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The Sellout

(16 Posts)
HappydaysArehere Wed 26-Oct-16 09:38:32

This is the first year for ages that I have not bought the Booker short list from the Book People. This was because I was underwhelmed by the last two years choices especially The Seven Killings. I read the write ups of all of them this year and bought My Bloody Project and Do Not Say We Have Nothing. Now the winner is The Sellout. Should I buy it? Will I have missed a wonderful literary opportunity? I loved the Luminaries and A Tale For The Time Being. They were in the last batch of choices that I really enjoyed. What do you think? Love to hear.

highlandcoo Wed 26-Oct-16 22:33:20

I've read four of the short-list so far and His Bloody Project and Do Not Say We Have Nothing were the two I most enjoyed.

Still have All That Man Is and The Sellout to read .. so can't help you I'm afraid OP.

HappydaysArehere Thu 27-Oct-16 07:57:09

Thanks highlandcoo. I am enjoying His Bloody Project and looking forward to Do Not Say We Have Nothing. Probably should have bought the six as I usually do. Too late now as Waterstones have benefited due to their loyalty card and stamped card which gave me about £13 to spend and the feeling I am supporting a book shop. The Book people win for value.

hackmum Mon 31-Oct-16 18:30:59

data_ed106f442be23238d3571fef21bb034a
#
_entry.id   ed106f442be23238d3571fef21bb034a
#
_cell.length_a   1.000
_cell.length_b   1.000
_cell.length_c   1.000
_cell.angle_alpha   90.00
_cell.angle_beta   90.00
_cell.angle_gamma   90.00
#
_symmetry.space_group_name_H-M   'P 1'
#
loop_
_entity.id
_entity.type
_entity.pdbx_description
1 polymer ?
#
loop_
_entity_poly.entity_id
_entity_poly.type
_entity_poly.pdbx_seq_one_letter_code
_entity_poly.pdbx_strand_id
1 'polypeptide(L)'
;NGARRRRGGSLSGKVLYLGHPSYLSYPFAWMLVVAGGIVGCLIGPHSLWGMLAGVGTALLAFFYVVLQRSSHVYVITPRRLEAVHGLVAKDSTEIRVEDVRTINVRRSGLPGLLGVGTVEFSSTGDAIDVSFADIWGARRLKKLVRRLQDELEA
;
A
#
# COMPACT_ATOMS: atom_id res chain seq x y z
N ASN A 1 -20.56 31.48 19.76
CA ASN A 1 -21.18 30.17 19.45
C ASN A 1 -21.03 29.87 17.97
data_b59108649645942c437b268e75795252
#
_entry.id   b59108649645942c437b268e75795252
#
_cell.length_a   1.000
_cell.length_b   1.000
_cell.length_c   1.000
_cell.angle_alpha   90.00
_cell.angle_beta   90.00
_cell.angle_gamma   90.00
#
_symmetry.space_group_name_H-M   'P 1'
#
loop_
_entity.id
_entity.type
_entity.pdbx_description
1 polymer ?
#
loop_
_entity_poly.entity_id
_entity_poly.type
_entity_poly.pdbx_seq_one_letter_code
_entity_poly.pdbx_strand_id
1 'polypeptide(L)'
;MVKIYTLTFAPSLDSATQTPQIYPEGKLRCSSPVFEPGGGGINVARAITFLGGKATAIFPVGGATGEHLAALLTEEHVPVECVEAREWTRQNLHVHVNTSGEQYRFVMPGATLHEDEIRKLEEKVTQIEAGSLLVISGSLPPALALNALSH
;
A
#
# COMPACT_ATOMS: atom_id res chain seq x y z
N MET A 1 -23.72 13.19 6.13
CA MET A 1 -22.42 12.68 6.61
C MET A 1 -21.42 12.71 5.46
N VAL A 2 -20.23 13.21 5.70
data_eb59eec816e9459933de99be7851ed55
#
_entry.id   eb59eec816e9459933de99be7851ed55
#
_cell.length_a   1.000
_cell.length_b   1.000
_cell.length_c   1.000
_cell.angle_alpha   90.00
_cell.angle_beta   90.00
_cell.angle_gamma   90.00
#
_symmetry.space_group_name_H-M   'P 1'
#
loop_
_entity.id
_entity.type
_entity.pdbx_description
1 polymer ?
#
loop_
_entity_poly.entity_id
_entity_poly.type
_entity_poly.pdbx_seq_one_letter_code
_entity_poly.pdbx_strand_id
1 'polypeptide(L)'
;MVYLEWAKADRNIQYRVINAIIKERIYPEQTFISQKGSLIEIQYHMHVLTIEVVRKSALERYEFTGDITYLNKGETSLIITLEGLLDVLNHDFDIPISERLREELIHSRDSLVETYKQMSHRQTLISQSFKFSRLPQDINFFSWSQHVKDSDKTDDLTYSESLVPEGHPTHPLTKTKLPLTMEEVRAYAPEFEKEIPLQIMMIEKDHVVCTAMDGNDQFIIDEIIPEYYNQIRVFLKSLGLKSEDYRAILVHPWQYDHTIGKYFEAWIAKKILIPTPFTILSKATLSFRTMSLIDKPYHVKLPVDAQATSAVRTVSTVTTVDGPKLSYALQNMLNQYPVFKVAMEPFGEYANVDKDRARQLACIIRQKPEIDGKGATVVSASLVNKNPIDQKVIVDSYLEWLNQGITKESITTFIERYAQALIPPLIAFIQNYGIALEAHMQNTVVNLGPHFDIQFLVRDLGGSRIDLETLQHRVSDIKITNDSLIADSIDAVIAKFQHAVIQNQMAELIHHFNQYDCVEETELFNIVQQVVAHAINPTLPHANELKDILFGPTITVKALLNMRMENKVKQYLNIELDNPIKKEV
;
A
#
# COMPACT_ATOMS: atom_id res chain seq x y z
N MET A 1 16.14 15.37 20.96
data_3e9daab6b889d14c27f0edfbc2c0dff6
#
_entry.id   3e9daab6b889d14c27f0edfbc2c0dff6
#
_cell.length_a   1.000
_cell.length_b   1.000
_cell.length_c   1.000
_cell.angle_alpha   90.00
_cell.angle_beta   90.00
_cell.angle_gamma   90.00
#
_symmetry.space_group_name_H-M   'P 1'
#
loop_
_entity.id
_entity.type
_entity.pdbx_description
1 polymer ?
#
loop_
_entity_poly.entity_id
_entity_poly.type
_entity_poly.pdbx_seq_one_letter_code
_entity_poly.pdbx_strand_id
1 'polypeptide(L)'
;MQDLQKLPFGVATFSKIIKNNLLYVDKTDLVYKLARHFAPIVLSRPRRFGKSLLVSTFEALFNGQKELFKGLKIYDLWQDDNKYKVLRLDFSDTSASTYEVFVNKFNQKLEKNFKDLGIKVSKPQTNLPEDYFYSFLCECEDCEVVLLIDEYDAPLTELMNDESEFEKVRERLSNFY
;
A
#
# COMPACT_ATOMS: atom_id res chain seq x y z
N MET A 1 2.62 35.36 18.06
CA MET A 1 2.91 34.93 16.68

I'm enjoying The Sellout. It's a bit uneven, and some of it I'm not quite sure about because I don't know enough about American race relations to know what's being satisfied. But there are a couple of bits that made me laugh out loud.

hackmum Mon 31-Oct-16 18:31:15

Er, that should be "satirised", not satisfied!

Backingvocals Thu 03-Nov-16 20:25:59

I'm reading it atm. I'm finding it quite hard going although there's lots to enjoy. It's full of energy and intelligence but almost too much iyswim. Every sentence has a point or a reference or a joke. And I'm surprised how many of the references I don't get - not just because I don't know much about African American culture but actually also because I'm not American so there are lots of popular culture references that I can't quite get.

But as hackmum says, there are laugh out loud bits. And although I don't always know exactly what's being satirised, the sense of alienation of very powerful. His characters are alienated without being bleak - they are very vivid but have been cast adrift and they are looking for cultural context and meaning. That sounds totally poncey - sorry! But it is making me realise how much mental health is related to being able to place yourself in a cultural context. I now sound like a total nob so I'll stop grin

HappydaysArehere Wed 09-Nov-16 11:15:07

Thank you for replying hackmum and Backingvocals. (I have been away and there was no wi fi.) Not a nob at all Backing. You have made me interested. I am working my way through Do Not Say We Have Nothing which I am, surprisingly,finding not a particularly easy read but it has poetic undertones. I enjoyed his Bloody Project. Thanks again